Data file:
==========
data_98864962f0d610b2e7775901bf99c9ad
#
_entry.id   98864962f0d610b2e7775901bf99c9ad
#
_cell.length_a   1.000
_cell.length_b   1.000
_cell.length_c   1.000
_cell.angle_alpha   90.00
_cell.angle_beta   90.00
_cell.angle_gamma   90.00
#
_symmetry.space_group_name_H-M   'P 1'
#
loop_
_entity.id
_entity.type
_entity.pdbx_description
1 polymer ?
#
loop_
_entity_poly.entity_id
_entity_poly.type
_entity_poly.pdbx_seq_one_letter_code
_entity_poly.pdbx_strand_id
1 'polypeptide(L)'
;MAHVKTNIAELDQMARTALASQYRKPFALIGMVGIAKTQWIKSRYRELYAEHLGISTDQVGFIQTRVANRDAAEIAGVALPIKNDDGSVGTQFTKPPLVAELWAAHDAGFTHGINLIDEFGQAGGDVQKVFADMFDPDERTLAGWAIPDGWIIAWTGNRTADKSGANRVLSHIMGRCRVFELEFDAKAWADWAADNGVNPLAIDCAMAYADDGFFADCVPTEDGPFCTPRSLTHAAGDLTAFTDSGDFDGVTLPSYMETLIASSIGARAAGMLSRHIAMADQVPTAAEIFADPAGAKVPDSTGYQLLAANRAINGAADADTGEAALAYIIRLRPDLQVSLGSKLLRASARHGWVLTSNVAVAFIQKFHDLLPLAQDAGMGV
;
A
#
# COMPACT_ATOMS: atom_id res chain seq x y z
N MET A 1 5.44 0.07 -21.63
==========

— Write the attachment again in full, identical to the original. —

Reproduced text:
data_98864962f0d610b2e7775901bf99c9ad
#
_entry.id   98864962f0d610b2e7775901bf99c9ad
#
_cell.length_a   1.000
_cell.length_b   1.000
_cell.length_c   1.000
_cell.angle_alpha   90.00
_cell.angle_beta   90.00
_cell.angle_gamma   90.00
#
_symmetry.space_group_name_H-M   'P 1'
#
loop_
_entity.id
_entity.type
_entity.pdbx_description
1 polymer ?
#
loop_
_entity_poly.entity_id
_entity_poly.type
_entity_poly.pdbx_seq_one_letter_code
_entity_poly.pdbx_strand_id
1 'polypeptide(L)'
;MAHVKTNIAELDQMARTALASQYRKPFALIGMVGIAKTQWIKSRYRELYAEHLGISTDQVGFIQTRVANRDAAEIAGVALPIKNDDGSVGTQFTKPPLVAELWAAHDAGFTHGINLIDEFGQAGGDVQKVFADMFDPDERTLAGWAIPDGWIIAWTGNRTADKSGANRVLSHIMGRCRVFELEFDAKAWADWAADNGVNPLAIDCAMAYADDGFFADCVPTEDGPFCTPRSLTHAAGDLTAFTDSGDFDGVTLPSYMETLIASSIGARAAGMLSRHIAMADQVPTAAEIFADPAGAKVPDSTGYQLLAANRAINGAADADTGEAALAYIIRLRPDLQVSLGSKLLRASARHGWVLTSNVAVAFIQKFHDLLPLAQDAGMGV
;
A
#
# COMPACT_ATOMS: atom_id res chain seq x y z
N MET A 1 5.44 0.07 -21.63